The meaning of health information was interpreted differently; some participants mentioned public health information (available on, for example, Sweden’s 24-hour helpline 1177 and Family Life, a parent forum on the internet). Other participants mentioned health information in scientific articles and reports addressed to health care professionals. In some cases, health information from friends and health care was mentioned (ie, information that was not available on internet).

The importance of, and difficulty with, health information source criticism was raised in connection with 4 out of 8 items (items 1, 3, 7, 8); participants concluded that talking to and getting information directly from a doctor was best. Whether or not a user had education in health or health care was brought up by some participants, in connection with 2 out of 8 items (items 6 and 8), as a factor regarding to what extent the user agrees with the statement (ie, assessing and using health information appropriately). Participants’ reasoning about each item corresponded with the response alternative they chose and what the item aimed to measure. Five out of 8 items (items 3-7) were perceived to be closely related to the item immediately preceding the item to which they answered, which in turn made it difficult to distinguish between them. The participants mostly chose the same response alternative for the items that they thought were similar. However, all items were experienced as short and easy to understand, despite the similarities mentioned above. The response alternatives were perceived as good and no changes were made to the questionnaire after the content validity evaluation.

Psychometric Evaluation
Participants, Settings, and Data Collection

A sample size of 300 was considered to be appropriate [33,38]. The inclusion criteria for participation were age 18 years or older, a native speaker of Arabic, and available on the day of the data collection. The first author visited 9 different arenas: courses in civic orientation for newly arrived refugees in Sweden, fast tracks from newly arrived academics at universities, an Arabic language school, a theatre, a parent support groups, and 2 informal Arabic-language networks in order to recruit a range (gender, age, and educational levels) of participants Of the 335 people invited to take part in the study, 2 declined to participate due to illiteracy or lack of computer skills, and 35 were excluded from the study because they lacked a valid eHEALS sum score, which resulted in a study population of 298 participants (Figure 1).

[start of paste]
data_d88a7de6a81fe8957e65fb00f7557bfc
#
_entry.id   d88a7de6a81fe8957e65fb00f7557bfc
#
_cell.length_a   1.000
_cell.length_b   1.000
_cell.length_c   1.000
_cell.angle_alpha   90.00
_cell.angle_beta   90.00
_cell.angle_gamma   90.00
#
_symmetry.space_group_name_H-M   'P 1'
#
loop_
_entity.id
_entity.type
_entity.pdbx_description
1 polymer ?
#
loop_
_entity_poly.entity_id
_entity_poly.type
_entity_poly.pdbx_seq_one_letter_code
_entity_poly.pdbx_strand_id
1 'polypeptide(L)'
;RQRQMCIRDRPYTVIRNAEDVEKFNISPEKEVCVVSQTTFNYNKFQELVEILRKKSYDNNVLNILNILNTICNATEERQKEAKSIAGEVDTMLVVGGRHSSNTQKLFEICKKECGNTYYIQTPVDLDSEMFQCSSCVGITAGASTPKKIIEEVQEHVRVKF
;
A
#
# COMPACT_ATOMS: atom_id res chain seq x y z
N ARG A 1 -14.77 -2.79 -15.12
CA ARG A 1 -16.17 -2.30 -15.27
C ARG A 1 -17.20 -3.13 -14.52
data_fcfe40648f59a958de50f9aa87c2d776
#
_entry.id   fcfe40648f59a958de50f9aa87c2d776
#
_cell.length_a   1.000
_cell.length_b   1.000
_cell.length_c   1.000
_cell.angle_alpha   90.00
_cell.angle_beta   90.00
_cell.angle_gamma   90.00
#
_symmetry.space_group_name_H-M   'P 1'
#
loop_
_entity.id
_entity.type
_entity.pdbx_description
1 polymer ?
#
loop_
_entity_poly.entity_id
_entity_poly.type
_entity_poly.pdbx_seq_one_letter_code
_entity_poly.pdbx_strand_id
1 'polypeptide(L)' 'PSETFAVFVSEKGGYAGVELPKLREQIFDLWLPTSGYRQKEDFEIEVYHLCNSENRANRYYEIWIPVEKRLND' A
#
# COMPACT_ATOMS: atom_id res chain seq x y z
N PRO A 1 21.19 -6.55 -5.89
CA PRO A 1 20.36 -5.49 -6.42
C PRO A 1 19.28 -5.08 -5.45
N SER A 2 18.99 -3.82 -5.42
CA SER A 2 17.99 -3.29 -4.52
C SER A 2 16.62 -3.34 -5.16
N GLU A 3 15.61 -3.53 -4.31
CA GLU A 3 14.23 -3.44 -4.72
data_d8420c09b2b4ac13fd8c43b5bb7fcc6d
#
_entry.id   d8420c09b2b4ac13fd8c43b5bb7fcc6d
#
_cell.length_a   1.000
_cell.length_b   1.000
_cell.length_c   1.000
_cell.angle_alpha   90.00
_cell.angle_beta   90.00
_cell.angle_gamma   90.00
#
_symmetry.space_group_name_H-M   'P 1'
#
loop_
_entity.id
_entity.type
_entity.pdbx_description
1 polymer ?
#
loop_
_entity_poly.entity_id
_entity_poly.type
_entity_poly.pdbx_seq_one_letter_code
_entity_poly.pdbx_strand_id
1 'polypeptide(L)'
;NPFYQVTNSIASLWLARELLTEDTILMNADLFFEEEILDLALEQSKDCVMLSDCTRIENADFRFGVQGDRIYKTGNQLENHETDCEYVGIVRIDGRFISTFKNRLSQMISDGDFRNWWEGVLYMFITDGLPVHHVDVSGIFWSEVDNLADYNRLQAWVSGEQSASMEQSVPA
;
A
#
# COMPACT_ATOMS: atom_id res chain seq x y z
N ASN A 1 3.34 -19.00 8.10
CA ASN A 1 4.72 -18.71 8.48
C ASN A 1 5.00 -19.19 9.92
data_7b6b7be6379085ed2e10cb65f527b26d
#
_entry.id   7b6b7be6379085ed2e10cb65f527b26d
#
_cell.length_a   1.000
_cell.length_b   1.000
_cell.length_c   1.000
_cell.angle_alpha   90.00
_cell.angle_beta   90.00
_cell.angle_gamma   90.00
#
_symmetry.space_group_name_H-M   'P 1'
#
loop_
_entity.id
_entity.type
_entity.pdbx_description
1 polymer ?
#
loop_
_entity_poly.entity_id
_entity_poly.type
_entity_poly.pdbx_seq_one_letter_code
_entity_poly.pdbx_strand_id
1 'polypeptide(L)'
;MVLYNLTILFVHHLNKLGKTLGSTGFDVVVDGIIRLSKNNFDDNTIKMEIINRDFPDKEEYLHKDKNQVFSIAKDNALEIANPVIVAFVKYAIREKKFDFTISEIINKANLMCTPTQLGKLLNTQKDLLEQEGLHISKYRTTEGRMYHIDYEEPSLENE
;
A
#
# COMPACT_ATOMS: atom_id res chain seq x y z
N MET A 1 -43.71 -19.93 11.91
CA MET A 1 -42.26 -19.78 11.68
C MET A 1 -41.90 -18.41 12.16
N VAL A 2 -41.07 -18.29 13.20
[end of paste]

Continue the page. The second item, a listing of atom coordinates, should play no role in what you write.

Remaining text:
To analyze test-retest reliability of Ar-eHEALS and HLS-EU-Q16, 49 participants were invited to answer the questionnaire twice with a 1-week interval. As the sample size needed for test-retest is much smaller than for testing many other forms of validity, a sample size of 25 people for the retest was considered appropriate [39]. However, in order to recruit a range and account for attrition, 49 people were asked to participate in the test-retest. To minimize dropout, participants in the test-retest groups were recruited in 2 of the groups having regular weekly meetings. To be able to compare answers from the test and the retest on individual level, the participants marked their questionnaires with a code consisting of the first 3 letters of their mothers’ names and the year she was born. There was thus no need to print personal numbers and the participants remained anonymous. Of the 49 people who were asked to participate in the test-retest group, 18 people were not present at the second measurement or did not fill in the personal code to enable paring with the first questionnaire, and 5 people had at least 1 invalid Ar-eHEALS sum score; therefore, a total of 31 participants were included in the test-retest analysis (Figure 1).

Figure 1. Data collection flowchart.
View this figure
Study Questionnaires and Additional Questions